The Public Affairs Research Council of Louisiana (PAR), which has been a leading advocate of reform for decades, recently published a 36-page analysis of the state’s ethics and campaign finance laws. PAR makes more than a dozen recommendations that Jindal and lawmakers should heed. It’s not light reading, but the study’s focus goes to the heart of governmental integrity. PAR’s suggestions include:
• Clearly define the authority of the state Board of Ethics and the Ethics Adjudicatory Board. This problem was created by Jindal’s 2008 “reforms.”
The governor effectively gutted the ethics board in ’08 by shifting its “adjudicatory” authority to administrative law judges (ALJs) who answer to a Jindal appointee. Before those changes, the ethics board functioned as investigator, prosecutor, judge and jury. Now the ALJs are the judges and the ethics board is the prosecutor. That’s fine, but the lines of authority and jurisdiction are fuzzy — especially in cases involving campaign finance law violations.
Local criminal defense attorneys were among the favorite online targets of former Assistant U.S. Attorney Sal Perricone, who posted anonymous rants at nola.com under the moniker Henry L. Mencken1951 and probably several other noms de plume. Last week, one of them decided to answer Perricone in kind — but not anonymously.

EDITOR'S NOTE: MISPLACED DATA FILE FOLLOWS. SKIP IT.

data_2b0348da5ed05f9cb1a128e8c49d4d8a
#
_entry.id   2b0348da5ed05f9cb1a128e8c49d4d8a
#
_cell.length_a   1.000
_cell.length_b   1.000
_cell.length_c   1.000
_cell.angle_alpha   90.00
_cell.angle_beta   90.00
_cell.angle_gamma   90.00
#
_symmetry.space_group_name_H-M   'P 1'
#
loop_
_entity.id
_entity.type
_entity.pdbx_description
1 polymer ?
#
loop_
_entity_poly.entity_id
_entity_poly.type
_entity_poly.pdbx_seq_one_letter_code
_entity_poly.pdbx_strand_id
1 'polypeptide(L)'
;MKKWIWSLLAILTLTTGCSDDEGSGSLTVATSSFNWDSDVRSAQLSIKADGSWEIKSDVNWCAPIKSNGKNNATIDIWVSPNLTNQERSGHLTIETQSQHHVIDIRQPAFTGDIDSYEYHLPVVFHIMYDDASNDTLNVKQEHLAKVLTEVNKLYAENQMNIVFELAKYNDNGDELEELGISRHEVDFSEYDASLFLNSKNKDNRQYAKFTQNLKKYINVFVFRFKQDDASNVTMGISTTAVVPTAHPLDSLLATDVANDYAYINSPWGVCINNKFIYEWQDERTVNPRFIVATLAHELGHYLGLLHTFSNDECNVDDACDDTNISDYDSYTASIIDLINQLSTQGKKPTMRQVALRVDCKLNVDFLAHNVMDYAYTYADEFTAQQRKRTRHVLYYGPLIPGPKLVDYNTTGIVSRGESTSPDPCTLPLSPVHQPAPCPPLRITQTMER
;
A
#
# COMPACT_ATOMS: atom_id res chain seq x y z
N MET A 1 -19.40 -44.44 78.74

Pat Fanning, a former prosecutor who years ago began a criminal defense practice, sent a letter to Deputy Attorney General James Cole and included a copy of one of Perricone’s posts in which he refers to Fanning as “an idiot and an ***hole.” Fanning notes in the letter (a copy of which he gave to Gambit) that he considered suing Perricone for defamation but decided against it because, “while I was able to find a friend or two willing to testify that I am not an idiot, I couldn’t find anyone, not even my wife, to say that I am not an ***hole.”
Fanning goes on to recount that he was once prosecuted by the feds and acquitted — a fact that Perricone noted in one of his anonymous posts. In that post, Perricone says that “if it wasn’t for incompetent prosecutors” Fanning would have been convicted. That’s a tad ironic (and typical of Perricone, it seems) — because it was Cole, the now-deputy attorney general, who prosecuted Fanning in that case. Fanning wryly asserts in his letter to Cole that the reason the government failed to convict him was because it had a bad case, not bad lawyers.
On that note, Fanning closed with a tongue-in-cheek (or not) request of Cole: “I ask that Mr. Perricone be allowed to continue in his employment at the Department of Justice. In fact, I ask that, if at all possible, he be assigned to prosecute all of my clients. This episode tells us that he is not very bright and he has now managed to alienate every judge in the Eastern District of Louisiana. I would be happy to close out my career trying all of my remaining cases against him.”
Unlike Perricone, Fanning signed his real name to the letter.